Although nonsteroidal anti-inflammatory drugs (NSAIDs) are effective for pain relief and treatment of arthritis, they can induce gastric and duodenal ulcers and life-threatening complications. The mechanisms of their anti-inflammatory action and their gastroduodenal toxic effects are related, in part, to inhibition of prostaglandin synthesis. This review article discusses prostaglandins, their functions in the gastrointestinal tract, anti-inflammatory actions of NSAIDs, and mechanisms by which NSAIDs produce gastroduodenal ulcers. Also reviewed are risk factors associated with the development of NSAID-related ulcers and pharmacologic strategies for the prevention and treatment of NSAID-induced ulcers.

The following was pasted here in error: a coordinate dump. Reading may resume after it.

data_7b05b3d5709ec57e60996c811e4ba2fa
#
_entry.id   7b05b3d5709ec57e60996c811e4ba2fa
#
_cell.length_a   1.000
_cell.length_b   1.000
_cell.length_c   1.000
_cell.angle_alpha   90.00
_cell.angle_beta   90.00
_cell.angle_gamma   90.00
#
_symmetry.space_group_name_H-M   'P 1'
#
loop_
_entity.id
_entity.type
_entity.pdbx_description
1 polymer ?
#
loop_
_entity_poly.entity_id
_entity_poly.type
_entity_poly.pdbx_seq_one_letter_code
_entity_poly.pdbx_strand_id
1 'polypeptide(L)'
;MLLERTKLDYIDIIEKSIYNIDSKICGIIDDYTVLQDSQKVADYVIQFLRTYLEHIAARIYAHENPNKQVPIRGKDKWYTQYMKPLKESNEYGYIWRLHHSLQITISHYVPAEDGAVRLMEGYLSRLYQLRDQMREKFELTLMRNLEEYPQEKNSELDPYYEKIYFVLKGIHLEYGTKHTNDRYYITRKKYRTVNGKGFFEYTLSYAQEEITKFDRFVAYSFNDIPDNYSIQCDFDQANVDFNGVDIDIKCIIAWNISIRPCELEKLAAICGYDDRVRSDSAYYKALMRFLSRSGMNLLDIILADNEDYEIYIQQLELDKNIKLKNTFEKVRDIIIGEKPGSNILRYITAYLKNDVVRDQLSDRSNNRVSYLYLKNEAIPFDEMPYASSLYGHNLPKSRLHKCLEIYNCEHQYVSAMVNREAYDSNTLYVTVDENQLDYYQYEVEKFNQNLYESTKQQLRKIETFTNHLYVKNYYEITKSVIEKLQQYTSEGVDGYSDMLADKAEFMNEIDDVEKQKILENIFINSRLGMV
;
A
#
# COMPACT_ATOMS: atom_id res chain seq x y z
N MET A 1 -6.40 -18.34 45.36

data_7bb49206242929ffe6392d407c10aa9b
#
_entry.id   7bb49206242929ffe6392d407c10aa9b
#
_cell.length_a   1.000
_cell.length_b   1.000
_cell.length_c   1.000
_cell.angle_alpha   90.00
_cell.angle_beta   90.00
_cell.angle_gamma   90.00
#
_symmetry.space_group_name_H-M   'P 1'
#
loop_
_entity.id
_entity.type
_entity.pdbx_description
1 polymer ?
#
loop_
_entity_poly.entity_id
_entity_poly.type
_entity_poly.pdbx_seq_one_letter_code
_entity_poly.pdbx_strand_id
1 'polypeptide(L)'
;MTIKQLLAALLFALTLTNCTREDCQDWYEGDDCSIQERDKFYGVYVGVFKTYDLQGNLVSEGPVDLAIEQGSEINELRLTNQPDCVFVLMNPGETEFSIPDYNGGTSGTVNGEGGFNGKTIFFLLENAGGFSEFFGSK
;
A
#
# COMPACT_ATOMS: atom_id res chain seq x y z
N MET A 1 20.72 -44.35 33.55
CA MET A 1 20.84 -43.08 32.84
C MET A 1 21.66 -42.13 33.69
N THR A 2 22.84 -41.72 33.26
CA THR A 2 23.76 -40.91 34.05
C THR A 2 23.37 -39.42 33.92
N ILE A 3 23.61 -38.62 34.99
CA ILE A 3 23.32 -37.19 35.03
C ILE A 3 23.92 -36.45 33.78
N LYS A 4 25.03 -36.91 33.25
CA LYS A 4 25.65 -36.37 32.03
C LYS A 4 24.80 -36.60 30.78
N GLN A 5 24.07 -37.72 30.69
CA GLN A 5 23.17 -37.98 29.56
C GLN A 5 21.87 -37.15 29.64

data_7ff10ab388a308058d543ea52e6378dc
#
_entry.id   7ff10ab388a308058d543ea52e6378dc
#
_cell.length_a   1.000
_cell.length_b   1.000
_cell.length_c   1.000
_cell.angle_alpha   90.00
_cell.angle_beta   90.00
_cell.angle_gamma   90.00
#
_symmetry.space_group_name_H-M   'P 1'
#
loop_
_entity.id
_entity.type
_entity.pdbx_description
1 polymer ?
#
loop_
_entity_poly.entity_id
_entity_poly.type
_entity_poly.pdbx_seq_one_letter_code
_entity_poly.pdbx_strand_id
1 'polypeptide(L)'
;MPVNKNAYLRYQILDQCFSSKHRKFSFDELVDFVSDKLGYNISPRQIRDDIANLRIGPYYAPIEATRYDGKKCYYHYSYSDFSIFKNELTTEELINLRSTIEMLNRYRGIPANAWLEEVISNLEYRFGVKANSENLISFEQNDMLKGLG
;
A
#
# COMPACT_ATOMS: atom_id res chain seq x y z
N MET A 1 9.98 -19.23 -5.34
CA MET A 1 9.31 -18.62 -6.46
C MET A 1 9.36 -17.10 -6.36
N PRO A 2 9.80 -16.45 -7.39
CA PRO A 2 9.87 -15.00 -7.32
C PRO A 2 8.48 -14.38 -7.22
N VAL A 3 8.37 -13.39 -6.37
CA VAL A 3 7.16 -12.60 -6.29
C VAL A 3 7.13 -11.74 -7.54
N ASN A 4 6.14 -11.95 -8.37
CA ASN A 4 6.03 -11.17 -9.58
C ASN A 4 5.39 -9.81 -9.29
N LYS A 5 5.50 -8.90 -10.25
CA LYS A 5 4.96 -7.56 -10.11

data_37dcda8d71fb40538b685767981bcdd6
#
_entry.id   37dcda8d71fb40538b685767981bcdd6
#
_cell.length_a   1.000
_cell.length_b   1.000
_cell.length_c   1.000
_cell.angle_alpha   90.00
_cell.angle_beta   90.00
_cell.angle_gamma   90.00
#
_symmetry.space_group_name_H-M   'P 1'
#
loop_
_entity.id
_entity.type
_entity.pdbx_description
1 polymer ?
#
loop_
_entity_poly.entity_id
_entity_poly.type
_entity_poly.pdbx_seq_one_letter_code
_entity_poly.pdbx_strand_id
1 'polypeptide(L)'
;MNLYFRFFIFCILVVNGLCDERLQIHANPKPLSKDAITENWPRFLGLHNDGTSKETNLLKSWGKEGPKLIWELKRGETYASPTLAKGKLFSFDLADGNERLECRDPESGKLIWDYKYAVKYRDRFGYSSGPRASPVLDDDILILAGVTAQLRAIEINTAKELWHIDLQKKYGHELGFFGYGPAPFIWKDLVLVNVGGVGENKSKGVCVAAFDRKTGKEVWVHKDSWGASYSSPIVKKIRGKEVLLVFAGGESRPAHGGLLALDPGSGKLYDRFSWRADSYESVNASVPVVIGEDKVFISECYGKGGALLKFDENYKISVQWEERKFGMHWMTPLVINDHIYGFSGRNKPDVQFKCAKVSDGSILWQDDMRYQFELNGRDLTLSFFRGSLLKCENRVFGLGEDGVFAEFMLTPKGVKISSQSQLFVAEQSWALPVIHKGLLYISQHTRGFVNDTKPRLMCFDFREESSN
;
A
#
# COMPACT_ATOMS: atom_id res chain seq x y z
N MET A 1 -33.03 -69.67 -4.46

(Arch Intern Med. 1992;152:1145-1155)
Cryer B, Feldman M. Effects of Nonsteroidal Anti-inflammatory Drugs on Endogenous Gastrointestinal Prostaglandins and Therapeutic Strategies for Prevention and Treatment of Nonsteroidal Anti-inflammatory Drug—Induced Damage. Arch Intern Med. 1992;152(6):1145–1155. doi:10.1001/archinte.1992.00400180017003
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